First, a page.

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by John Helmer, Moscow 

On Monday, General Lloyd Austin (lead image, left), the US Secretary of Defense, announced that the US is assembling a fleet of warships to defend Israel’s port of Eilat, the Gulf of Aqaba, and Israel’s Red Sea shipping route by threatening to attack Yemen if it exercises its Law of the Sea right to regulate military transit through the Bab el-Mandeb Strait (lead image, right).

The Austin fleet is to be assembled from the coalition of NATO states at war with Russia in the Ukraine.  Austin’s call, announced by the Pentagon while Austin is in Israel,  follows the failure of the USS Eisenhower and its squadron, with additional French and British warships, to prevent the collapse of commercial container and tanker shipping to and from Israel.  

“The recent escalation in reckless Houthi attacks originating from Yemen,” Austin announced,  “threatens the free flow of commerce, endangers innocent mariners, and violates international law. The Red Sea is a critical waterway that has been essential to freedom of navigation and a major commercial corridor that facilitates international trade. Countries that seek to uphold the foundational principle of freedom of navigation must come together to tackle the challenge posed by this non-state actor launching ballistic missiles and uncrewed aerial vehicles (UAVs) at merchant vessels from many nations lawfully transiting international waters.”

“This is an international challenge that demands collective action. Therefore, today I am announcing the establishment of Operation Prosperity Guardian, an important new multinational security initiative under the umbrella of the Combined Maritime Forces and the leadership of its Task Force 153, which focuses on security in the Red Sea. Operation Prosperity Guardian is bringing together multiple countries to include the United Kingdom, Bahrain, Canada, France, Italy, Netherlands, Norway, Seychelles and Spain, to jointly address security challenges in the southern Red Sea and the Gulf of Aden, with the goal of ensuring freedom of navigation for all countries and bolstering regional security and prosperity.”  

Bahrain on the Persian Gulf — the only Arab state included on Austin’s list — and the Seychelles, the island state in the Indian Ocean, are included to provide shore base facilities for the proposed Yemen-attack fleet. However, no country with naval bases on the Red Sea shore, territorial waters,  and exclusive economic zones extending into the waterway  — Saudi Arabia, Yemen, Egypt, Sudan, Eritrea, and Djibouti  — has publicly agreed to participate or approved this escalation of the Gaza war to benefit Israel.  

The Pentagon has also asked the Australian Navy for a frigate to join the Red Sea fleet, but the Australian government in Canberra is reluctant to agree, and Austin has dropped the country from his list.   

All of the governments on Austin’s list, with the exception of the US, voted last week at the United Nations General Assembly for Israel to halt its operations in the Gaza war.  In this context, none of these states recognizes Israel’s right to impose its blockade of Gaza’s ports extending into Palestine’s territorial waters, the Gaza Maritime Area, and Israel’s de facto military rule of the international waters of the Mediterranean, including the Gaza Marine gas field.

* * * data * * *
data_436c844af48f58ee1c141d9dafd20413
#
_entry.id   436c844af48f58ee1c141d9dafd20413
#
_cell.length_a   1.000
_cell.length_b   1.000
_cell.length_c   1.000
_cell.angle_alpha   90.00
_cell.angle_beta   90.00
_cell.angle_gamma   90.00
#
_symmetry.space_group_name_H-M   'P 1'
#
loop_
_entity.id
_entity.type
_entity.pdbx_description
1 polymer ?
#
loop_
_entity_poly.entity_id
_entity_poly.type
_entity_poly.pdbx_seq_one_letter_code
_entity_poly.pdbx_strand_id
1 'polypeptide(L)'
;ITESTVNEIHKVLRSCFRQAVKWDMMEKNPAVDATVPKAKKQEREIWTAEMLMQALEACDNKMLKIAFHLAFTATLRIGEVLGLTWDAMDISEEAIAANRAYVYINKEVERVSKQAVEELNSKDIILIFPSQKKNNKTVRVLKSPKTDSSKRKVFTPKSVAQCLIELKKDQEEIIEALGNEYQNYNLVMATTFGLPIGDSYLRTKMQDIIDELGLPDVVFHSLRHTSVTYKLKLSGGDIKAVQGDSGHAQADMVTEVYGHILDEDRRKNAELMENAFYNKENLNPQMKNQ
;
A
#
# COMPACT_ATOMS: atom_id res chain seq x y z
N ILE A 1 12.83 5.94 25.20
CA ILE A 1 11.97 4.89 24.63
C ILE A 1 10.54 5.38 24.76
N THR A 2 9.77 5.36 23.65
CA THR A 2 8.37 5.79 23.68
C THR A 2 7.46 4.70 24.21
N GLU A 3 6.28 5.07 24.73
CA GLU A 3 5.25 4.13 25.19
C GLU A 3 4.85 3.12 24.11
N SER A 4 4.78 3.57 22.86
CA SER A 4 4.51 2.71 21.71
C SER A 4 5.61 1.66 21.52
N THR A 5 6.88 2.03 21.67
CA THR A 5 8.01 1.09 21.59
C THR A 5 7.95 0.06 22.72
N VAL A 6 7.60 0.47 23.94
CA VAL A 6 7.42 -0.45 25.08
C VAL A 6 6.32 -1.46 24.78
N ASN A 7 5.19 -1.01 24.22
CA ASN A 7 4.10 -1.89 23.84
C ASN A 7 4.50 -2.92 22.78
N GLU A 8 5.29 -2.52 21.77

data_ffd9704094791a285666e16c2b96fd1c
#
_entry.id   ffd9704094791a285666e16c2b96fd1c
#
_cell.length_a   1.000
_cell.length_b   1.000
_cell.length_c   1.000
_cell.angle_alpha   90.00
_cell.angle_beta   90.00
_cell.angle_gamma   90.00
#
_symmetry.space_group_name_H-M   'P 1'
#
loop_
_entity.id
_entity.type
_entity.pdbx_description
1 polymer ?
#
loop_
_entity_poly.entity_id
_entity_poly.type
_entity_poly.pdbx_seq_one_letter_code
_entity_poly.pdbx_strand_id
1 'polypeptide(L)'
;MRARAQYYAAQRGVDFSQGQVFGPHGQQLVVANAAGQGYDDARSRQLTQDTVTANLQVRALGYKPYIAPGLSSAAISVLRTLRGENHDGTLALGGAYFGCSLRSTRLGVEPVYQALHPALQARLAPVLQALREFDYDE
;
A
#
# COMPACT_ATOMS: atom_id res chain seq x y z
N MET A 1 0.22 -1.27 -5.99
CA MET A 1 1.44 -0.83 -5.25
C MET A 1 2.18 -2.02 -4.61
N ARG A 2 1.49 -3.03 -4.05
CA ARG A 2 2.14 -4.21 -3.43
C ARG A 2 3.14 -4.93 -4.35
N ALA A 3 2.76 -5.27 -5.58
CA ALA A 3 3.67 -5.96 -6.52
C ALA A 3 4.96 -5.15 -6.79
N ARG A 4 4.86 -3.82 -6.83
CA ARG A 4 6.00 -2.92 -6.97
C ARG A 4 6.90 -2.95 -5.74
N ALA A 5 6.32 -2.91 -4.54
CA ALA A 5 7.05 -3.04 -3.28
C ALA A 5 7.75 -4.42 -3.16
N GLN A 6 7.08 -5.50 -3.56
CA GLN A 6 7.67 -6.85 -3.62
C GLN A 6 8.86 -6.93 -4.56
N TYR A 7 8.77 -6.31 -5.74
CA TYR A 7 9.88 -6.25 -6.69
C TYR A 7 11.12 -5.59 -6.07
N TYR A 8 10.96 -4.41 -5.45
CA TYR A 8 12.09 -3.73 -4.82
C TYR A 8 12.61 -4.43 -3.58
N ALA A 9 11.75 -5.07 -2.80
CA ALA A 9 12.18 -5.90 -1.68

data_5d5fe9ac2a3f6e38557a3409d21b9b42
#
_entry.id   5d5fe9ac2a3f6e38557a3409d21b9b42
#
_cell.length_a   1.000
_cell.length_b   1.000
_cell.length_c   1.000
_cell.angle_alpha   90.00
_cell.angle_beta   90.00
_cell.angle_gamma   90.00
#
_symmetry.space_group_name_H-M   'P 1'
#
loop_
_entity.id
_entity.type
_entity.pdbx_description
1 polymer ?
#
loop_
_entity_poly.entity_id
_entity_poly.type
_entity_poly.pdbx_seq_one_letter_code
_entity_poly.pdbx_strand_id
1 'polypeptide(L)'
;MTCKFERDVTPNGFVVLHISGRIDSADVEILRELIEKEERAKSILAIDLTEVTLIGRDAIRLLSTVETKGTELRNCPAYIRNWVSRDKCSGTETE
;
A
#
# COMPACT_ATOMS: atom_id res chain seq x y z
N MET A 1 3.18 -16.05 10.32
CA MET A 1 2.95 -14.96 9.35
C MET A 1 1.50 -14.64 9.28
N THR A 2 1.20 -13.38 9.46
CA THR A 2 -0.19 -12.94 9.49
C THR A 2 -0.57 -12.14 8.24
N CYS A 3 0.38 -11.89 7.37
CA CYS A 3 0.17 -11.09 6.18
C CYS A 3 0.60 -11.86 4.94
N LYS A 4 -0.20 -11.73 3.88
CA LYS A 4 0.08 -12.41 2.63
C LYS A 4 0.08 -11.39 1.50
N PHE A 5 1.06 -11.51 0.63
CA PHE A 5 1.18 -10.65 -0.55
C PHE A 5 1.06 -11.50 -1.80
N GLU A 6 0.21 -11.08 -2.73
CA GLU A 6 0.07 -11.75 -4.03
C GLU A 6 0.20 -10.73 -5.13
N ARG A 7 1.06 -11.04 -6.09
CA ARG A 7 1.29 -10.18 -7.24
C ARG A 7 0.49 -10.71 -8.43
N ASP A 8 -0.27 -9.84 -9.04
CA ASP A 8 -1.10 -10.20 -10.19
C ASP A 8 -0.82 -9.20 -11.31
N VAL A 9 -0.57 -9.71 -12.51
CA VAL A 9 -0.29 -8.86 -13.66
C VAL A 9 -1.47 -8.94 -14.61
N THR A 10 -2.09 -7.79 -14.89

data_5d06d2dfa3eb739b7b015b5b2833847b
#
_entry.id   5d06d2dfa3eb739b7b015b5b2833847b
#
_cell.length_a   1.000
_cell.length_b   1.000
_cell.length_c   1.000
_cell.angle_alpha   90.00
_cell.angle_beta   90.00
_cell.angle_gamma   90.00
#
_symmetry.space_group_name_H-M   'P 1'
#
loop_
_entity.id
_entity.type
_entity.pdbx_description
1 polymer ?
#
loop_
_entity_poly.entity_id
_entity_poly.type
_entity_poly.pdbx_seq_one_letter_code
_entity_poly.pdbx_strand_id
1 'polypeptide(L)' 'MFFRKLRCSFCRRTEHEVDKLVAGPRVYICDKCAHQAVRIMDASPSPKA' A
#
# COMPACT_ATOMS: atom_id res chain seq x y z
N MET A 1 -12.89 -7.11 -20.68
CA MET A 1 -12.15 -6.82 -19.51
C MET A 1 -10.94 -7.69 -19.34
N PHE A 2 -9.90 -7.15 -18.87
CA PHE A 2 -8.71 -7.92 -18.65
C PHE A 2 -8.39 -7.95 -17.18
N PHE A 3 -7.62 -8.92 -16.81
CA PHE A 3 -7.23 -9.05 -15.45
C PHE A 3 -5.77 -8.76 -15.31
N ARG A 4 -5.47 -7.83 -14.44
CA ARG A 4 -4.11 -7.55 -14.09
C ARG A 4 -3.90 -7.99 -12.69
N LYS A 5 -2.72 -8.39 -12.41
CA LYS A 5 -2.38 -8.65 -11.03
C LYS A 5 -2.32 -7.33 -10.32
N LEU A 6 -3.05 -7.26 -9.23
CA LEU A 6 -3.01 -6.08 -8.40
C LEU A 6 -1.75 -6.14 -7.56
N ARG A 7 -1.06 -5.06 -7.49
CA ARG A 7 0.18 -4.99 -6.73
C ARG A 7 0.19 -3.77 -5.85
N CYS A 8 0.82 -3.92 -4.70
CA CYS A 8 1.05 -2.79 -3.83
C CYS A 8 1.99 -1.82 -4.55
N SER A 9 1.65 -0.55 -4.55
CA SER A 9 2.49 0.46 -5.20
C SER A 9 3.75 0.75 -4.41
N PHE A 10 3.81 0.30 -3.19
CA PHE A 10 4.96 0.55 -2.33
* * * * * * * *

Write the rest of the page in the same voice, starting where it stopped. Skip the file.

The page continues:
“Freedom of navigation”, Austin’s version of the legal doctrine of his Operation Prosperity Guardian, does not apply to the Gaza Maritime Area.  

In the Red Sea, maps of the International Institute for the Law of the Sea Studies    show overlapping territorial waters and economic zone claims from the eastern and western shore states, leaving no international waters for the passage of warships, particularly through the southern gateway to the Red Sea, the Bab el-Mandeb Strait.   Austin’s operation is not innocent passage, as the international Law of the Sea requires, and it defies Yemen’s right to exercise prior authorization.  

Russia’s response is no response, for the time being.

For a summary up to 2021 of the military record and the international law claims for the Red Sea and the Bab el-Mandeb Strait, read this.  

Source: https://upsccolorfullnotes.com/red-sea-countries-map/ 

Source: https://www.marineinsight.com/

In an interview with a Russian-speaking American on Monday, Russian Foreign Minister Sergei Lavrov did not explicitly address the new US intervention plan in the Middle East.

He did say that “Europe and the United States are now rushing in the Middle East, calling on the Lebanese, Iranians, Iraqis, and Syrians to do everything so that the war in Gaza does not spread to the surrounding territories. Perhaps they need to apply the same fervour to ensure that this does not happen in Ukraine.”  

Also on Monday, in the Moscow newspaper Vedomosti, it was reported that Russian experts expect “most likely, the Americans will launch missile and bomb attacks on command centres and military depots of the Houthis, or targeted strikes by special forces may follow in order to eliminate the commanders of the movement. The operation will be roughly comparable to the actions of Western allies in Syria or Iraq.”  

The newspaper claimed that, according to its source, “the military forces of Saudi Arabia and the UAE may participate in the operation – their armed forces and their proxies have been waging a sluggish war against Iran’s allies in Yemen since 2015. I think the Arab monarchies themselves would like to involve the Americans in the conflict, but it will not come to a full–scale war.”